Indeed there is a school of thought that holds as its central article of faith the inexorable conviction that golf was invented by God to teach man the futility of human effort. Winston Churchill once described golf  as '...a game whose aim is to hit a very small ball into an even smaller hole with weapons singularly ill-designed for the purpose', and then compounded his frustration by spending most of his spare time building walls,    no doubt as something slightly less unyielding to bang his head against.

And no one is safe. Not money, nor fame, nor a lifetime's subscription to DIY Monthly can ensure immunity. Kings, Presidents, stars of stage and screen, not to mention the occasional plumber from Watford, have all fallen under the game's insidious spell. George V said the game made him ‘damn angry’, Eisenhower suffered a heart attack from the shock of having an afternoon's round suddenly interrupted and Sean Connery forsook the ‘rough and tumble’ of James Bond for ‘tumbling into the rough’ at Sunningdale and Troon.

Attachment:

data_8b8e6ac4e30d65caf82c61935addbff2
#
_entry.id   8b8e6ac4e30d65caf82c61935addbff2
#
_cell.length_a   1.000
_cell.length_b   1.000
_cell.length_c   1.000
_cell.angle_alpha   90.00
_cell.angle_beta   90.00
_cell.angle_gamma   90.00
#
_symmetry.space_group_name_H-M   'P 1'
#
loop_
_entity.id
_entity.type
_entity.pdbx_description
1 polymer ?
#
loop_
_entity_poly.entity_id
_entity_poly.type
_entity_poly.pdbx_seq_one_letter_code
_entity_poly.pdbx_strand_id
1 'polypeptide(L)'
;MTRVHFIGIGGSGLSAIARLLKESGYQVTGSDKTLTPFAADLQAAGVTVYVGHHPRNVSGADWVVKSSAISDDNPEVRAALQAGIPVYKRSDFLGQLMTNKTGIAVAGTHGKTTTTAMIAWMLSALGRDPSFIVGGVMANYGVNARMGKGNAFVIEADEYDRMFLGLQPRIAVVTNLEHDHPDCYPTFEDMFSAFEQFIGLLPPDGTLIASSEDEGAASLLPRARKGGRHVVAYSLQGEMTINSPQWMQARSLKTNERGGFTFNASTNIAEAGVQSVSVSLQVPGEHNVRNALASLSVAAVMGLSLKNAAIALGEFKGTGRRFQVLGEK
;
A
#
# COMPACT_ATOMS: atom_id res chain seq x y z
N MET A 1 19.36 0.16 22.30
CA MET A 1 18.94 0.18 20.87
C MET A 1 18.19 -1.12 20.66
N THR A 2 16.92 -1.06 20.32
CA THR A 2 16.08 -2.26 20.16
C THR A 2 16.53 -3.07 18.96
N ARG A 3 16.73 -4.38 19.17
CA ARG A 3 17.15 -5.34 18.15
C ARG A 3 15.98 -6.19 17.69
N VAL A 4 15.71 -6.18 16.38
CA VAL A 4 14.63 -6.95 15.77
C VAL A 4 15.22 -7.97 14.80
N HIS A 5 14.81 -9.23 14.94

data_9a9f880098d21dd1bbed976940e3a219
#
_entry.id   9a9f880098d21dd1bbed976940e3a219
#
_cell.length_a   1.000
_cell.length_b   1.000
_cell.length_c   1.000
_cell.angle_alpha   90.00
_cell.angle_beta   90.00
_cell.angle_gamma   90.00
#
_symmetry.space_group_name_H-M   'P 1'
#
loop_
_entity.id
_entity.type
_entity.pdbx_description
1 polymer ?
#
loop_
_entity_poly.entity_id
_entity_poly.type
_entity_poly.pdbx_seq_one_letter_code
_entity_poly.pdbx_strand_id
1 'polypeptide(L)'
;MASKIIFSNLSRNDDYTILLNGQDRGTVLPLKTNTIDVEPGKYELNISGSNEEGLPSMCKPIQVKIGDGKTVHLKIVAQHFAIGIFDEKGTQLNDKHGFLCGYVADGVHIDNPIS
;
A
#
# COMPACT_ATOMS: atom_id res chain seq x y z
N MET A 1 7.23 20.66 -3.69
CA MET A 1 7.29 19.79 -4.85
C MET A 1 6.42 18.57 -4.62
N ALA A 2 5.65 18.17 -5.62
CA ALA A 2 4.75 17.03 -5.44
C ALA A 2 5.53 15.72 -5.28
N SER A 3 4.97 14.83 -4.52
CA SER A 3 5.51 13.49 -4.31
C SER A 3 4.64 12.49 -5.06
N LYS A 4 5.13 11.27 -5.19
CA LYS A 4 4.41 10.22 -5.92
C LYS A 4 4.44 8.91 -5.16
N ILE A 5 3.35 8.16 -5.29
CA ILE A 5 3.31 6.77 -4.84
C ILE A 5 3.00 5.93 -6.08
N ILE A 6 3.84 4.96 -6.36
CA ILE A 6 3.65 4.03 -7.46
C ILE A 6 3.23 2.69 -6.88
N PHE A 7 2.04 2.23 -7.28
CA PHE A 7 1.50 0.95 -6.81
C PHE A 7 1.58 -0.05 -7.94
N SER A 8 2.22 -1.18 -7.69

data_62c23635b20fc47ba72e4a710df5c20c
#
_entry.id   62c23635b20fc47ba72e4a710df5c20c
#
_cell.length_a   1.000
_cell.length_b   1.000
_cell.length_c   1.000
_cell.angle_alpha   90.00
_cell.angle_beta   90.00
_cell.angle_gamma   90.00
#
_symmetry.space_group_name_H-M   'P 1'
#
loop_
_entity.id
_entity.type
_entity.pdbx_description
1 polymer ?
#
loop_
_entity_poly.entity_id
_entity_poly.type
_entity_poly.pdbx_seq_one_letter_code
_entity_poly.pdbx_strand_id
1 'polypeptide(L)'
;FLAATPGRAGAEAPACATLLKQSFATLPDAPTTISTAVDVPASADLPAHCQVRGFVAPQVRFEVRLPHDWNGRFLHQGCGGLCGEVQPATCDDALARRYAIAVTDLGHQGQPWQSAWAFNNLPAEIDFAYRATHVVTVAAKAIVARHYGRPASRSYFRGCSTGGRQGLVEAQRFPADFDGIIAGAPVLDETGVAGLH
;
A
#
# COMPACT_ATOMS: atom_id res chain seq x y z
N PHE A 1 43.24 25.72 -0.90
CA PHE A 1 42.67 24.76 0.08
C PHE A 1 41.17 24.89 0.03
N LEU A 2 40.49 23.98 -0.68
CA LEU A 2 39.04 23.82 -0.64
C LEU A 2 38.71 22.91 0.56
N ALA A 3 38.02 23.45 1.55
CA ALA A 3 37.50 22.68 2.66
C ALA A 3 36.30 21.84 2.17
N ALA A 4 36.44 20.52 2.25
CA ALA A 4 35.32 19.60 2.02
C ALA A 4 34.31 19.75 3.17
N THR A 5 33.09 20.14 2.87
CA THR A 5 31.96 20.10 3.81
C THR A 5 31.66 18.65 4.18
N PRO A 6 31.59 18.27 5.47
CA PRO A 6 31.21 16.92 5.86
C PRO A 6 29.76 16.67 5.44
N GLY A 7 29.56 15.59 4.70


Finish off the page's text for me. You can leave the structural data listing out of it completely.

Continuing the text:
with a set of clubs borrowed from uncle Fred.


On the contrary, they are usually eager to acknowledge the helpful contributions made to their game by inclement weather, noisy grasshoppers and caddies with all the navigational instincts of a myopic lemming.  But these gestures of sporting modesty should not obscure the fact that most golfing enthusiasts strives manfully for perfection under that most serious of golfing handicaps - the inability to hit the ball.


   Not that this trifling impediment has ever deflected a true believer from his calling. Certainly, it is a game that generates almost religious fanaticism. Placid, mild mannered men have been known to shatter an offending putter with a single blow and those unfortunates who are truly smitten could walk past the entire alumni of St. Breastinia’s Finishing School for Girls, standing stark naked on the 18th green, and notice only the imperfections of their backswing.